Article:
New Orleans, LA — I have a mixed relationship with swamp tours that feed the alligators. When I was about four, my parents took me to Disneyland and we waited in line for a ride called “The Jungle Cruise”. They thought it would be so fun. I was chased by all matter of farm animals growing up so surely I could tell the difference between a real alligator and a fake one rising out of the water. Nope. I screamed the entire time. “It’s a Small World After All” was the ride for me. Sorry, Mom and Dad. Now, some thirty years later, our Honey Island Swamp flatboat tour guide speared a hotdog on a stick and lured a 12-foot gator named Brutus to the boat. The thing looked like a massive curvy log but we didn’t realize his size until Brutus raised the bulk of his body out of the water and chomped the hotdog off the stick. My hands were sweaty. Lucy kept reminding me to keep my hands inside the boat.
The moral of the tour for me was: should we feed wild animals? No. But if we can contain tourists to a square mile of wild area and teach them respect for the land, maybe this is okay. Our tour guide lost everything he owned in Hurricane Katrina. The equivalent of a mountain man in the swamps, this was the job he found after the disaster. He couldn’t see himself doing anything else.
We passed under Tupelo trees, also known as black gum trees. Honey made from the nectar of flowers on the Tupelo tree the gold standard for honey. Due to the high ratio of fructose to glucose, it is the only honey that supposedly won’t crystallize. We brushed under black willow with narrow, slender leaves. Our guide explained that its bark contains a natural pain-reliever, a precursor to aspirin. The chemical salicin is metabolized into salicylic acid in the body which provides pain relief. Next to the willow, an arrow-root plant hung over the water – the roots served as a starch for indigenous people. Next to deserts, swamps had always seemed like a difficult place to eek out an existence.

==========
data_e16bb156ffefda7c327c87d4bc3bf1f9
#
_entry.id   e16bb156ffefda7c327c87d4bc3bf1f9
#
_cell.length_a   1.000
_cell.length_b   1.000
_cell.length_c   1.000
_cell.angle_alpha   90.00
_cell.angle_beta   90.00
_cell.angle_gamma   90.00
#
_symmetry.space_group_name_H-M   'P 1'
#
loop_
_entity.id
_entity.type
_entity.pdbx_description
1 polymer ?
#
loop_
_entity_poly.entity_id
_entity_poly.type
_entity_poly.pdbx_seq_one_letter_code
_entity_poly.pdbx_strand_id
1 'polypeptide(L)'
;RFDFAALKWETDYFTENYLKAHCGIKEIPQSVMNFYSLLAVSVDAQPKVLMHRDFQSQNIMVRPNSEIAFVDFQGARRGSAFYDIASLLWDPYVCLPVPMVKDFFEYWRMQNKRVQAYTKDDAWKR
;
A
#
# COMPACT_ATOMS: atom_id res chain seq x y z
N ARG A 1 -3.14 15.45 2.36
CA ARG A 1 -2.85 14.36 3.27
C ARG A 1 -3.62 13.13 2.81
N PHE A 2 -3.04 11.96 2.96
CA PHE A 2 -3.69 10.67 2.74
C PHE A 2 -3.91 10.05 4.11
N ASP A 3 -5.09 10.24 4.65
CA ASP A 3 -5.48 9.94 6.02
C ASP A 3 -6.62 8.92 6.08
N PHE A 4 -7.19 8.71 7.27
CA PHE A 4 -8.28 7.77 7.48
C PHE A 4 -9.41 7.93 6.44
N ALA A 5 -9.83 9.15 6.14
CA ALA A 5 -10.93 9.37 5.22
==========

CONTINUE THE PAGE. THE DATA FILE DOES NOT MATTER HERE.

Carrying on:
Our guide floated us around a Tupelo tree to see that it was hollow on the back. He said bootleggers hid moonshine there during prohibition – I was becoming a swamp fan. Finally, the boat headed upriver past a Cajun community straight out of Beasts of the Southern Wild. (See this documentary if you haven’t). I wondered what it would be like to do social work with a community that you could only reach by boat, outside of the laws of taxes and emergency services. (Later, when I was touting the importance of saying “yes” to things people offer to you when you’re doing rural social work, an instructor told me about a New Orleans woman who laced her social worker’s coffee with LSD because she was mad at the state. I only say this to point out how, once you cross the water, you better know who makes the laws.)
The rest of New Orleans was a blur. Bourbon Street was at the height of Southern Decadence celebration and people in speedos walked around freely with drinks so we did the same (with drinks, not speedos), serving as patrons to all matter of boutiques. We searched for voodoo and treasure, paying homage to Louis Armstrong’s jazz coronet housed at the Louisiana State Museum (formerly the old U.S. Mint building) and dining on beignets from Café du Monde.